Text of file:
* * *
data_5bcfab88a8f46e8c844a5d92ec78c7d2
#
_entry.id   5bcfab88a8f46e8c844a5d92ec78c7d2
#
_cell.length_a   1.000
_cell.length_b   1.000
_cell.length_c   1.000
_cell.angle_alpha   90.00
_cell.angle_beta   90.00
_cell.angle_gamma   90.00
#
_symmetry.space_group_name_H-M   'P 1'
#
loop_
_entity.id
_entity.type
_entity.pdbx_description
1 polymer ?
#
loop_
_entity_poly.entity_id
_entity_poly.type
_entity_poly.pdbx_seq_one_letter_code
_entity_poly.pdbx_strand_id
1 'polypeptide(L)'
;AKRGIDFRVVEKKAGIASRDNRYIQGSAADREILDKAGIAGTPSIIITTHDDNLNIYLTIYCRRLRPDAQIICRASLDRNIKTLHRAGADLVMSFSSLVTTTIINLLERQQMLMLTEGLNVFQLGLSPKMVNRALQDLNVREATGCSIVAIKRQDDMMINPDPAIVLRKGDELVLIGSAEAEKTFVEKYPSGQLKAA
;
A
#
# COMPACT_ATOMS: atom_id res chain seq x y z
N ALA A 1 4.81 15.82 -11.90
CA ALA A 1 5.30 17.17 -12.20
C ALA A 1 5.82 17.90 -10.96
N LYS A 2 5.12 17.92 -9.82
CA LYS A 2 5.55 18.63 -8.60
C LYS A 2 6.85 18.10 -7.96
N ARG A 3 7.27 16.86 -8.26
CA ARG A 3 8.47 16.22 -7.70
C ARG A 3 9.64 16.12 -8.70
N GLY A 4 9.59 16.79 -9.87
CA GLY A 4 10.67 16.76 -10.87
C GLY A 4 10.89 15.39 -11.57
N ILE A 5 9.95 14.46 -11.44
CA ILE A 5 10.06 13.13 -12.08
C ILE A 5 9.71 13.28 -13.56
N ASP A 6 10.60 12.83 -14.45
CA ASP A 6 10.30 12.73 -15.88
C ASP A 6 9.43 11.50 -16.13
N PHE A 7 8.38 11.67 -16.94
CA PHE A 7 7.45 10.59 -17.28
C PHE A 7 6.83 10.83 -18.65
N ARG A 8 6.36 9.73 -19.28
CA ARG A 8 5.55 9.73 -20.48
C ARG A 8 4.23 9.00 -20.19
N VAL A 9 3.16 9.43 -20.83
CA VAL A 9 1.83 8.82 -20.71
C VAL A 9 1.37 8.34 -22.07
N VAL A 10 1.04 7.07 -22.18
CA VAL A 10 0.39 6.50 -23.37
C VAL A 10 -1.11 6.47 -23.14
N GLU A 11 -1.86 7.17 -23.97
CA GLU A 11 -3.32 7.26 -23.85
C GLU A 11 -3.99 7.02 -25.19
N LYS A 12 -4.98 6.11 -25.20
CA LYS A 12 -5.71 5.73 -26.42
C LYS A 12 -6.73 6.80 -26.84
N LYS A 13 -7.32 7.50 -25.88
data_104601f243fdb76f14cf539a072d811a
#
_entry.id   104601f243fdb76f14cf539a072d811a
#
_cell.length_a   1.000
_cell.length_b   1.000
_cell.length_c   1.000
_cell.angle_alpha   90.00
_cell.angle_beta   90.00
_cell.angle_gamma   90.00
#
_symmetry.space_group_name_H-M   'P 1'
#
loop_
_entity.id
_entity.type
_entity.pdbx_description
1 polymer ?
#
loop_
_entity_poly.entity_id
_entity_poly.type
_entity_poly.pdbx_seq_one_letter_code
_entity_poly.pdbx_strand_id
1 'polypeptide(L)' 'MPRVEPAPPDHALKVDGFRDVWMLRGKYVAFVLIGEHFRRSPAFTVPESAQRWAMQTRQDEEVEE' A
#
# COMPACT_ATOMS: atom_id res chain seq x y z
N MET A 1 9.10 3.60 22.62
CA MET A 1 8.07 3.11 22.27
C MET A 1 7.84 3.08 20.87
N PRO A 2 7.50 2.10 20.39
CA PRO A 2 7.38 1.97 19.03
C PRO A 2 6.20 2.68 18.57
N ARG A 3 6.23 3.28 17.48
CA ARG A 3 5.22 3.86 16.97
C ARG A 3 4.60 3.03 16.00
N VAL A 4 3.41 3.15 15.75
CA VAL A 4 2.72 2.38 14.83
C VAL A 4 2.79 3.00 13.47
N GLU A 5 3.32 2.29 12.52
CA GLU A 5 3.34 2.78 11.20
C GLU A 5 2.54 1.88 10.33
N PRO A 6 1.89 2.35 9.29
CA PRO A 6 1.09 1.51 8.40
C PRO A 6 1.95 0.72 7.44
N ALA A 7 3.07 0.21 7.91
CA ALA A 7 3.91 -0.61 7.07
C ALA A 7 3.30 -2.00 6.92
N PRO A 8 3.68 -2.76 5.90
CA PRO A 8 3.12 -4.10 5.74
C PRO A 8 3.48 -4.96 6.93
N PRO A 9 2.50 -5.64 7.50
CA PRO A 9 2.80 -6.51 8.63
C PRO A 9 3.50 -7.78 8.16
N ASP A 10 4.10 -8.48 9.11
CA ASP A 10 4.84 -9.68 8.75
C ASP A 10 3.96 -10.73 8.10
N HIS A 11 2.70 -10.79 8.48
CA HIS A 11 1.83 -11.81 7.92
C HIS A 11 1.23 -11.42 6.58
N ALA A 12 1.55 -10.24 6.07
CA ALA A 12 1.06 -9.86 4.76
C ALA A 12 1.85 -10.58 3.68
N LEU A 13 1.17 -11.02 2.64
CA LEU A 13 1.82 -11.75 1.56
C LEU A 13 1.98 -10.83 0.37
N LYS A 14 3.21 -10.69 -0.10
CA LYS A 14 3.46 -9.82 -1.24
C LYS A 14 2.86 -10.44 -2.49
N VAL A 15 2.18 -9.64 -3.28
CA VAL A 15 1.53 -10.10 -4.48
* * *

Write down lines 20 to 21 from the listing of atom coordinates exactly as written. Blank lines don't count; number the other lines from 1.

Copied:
loop_
_entity_poly.entity_id